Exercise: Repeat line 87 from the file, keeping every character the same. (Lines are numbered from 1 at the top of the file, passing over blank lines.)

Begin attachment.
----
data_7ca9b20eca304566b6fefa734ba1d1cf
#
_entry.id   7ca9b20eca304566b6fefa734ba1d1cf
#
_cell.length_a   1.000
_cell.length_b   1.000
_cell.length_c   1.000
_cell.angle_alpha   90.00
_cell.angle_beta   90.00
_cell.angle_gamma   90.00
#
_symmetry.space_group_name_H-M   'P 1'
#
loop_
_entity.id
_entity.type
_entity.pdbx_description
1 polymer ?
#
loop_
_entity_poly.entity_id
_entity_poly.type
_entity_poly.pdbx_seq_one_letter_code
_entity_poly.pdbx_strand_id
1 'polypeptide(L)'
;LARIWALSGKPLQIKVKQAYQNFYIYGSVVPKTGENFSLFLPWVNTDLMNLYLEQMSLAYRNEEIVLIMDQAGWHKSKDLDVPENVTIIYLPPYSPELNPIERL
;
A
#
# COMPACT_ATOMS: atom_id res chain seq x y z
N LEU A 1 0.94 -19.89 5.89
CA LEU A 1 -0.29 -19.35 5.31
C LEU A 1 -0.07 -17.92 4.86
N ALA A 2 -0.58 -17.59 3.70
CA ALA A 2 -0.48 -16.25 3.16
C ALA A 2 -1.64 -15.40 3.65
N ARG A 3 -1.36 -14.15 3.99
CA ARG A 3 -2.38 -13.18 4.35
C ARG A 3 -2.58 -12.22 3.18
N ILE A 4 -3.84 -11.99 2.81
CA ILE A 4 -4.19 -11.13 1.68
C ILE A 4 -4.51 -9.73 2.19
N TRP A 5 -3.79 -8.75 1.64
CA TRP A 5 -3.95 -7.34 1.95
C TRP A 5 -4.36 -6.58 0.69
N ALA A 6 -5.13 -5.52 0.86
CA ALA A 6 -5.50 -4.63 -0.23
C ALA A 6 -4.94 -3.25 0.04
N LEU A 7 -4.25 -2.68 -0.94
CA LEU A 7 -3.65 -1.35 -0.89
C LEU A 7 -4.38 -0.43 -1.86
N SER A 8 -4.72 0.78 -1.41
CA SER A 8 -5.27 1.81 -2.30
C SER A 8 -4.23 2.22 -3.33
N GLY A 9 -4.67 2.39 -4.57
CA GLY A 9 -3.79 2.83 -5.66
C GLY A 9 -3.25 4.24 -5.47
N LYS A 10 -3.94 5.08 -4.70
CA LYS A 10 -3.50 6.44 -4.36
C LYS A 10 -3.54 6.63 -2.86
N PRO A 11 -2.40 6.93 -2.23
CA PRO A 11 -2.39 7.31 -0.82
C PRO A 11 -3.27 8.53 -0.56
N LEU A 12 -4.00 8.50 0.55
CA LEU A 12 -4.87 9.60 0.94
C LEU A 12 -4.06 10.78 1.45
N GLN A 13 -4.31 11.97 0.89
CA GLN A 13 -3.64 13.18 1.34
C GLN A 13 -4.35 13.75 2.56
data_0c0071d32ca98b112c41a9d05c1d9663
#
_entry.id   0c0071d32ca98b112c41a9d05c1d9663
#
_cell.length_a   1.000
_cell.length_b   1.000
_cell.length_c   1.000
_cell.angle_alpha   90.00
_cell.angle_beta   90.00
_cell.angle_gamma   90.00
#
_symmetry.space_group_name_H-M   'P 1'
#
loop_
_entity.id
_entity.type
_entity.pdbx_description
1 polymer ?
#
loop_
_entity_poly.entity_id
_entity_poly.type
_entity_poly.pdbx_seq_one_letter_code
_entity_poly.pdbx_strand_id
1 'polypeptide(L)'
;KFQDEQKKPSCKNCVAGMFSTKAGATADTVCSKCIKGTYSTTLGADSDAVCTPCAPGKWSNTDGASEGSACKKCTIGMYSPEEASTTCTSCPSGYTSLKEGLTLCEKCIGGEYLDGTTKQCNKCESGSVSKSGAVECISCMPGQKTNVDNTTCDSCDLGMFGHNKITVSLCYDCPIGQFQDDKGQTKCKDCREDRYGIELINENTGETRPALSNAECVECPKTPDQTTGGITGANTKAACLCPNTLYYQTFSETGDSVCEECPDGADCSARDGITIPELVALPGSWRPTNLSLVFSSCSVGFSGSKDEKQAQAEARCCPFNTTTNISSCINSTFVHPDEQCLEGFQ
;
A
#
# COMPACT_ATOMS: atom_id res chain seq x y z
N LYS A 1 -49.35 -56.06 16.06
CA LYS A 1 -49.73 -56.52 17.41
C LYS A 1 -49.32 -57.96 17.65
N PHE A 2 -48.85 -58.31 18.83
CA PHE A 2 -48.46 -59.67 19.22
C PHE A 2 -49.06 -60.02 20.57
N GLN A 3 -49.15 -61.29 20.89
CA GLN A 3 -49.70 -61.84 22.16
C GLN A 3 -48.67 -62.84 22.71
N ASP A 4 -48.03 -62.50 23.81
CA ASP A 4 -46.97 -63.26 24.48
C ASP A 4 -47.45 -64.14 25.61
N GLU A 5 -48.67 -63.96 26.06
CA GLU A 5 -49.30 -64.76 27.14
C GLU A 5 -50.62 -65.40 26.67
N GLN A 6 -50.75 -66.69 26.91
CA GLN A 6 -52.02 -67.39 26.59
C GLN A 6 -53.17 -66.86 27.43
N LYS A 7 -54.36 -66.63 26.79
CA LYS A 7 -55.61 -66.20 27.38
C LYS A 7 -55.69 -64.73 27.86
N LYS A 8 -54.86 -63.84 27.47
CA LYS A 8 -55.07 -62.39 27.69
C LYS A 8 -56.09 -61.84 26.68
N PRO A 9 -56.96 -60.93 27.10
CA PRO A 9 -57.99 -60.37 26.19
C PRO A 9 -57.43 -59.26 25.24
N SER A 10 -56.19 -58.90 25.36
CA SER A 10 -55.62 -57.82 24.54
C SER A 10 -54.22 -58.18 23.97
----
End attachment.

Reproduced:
1 polymer ?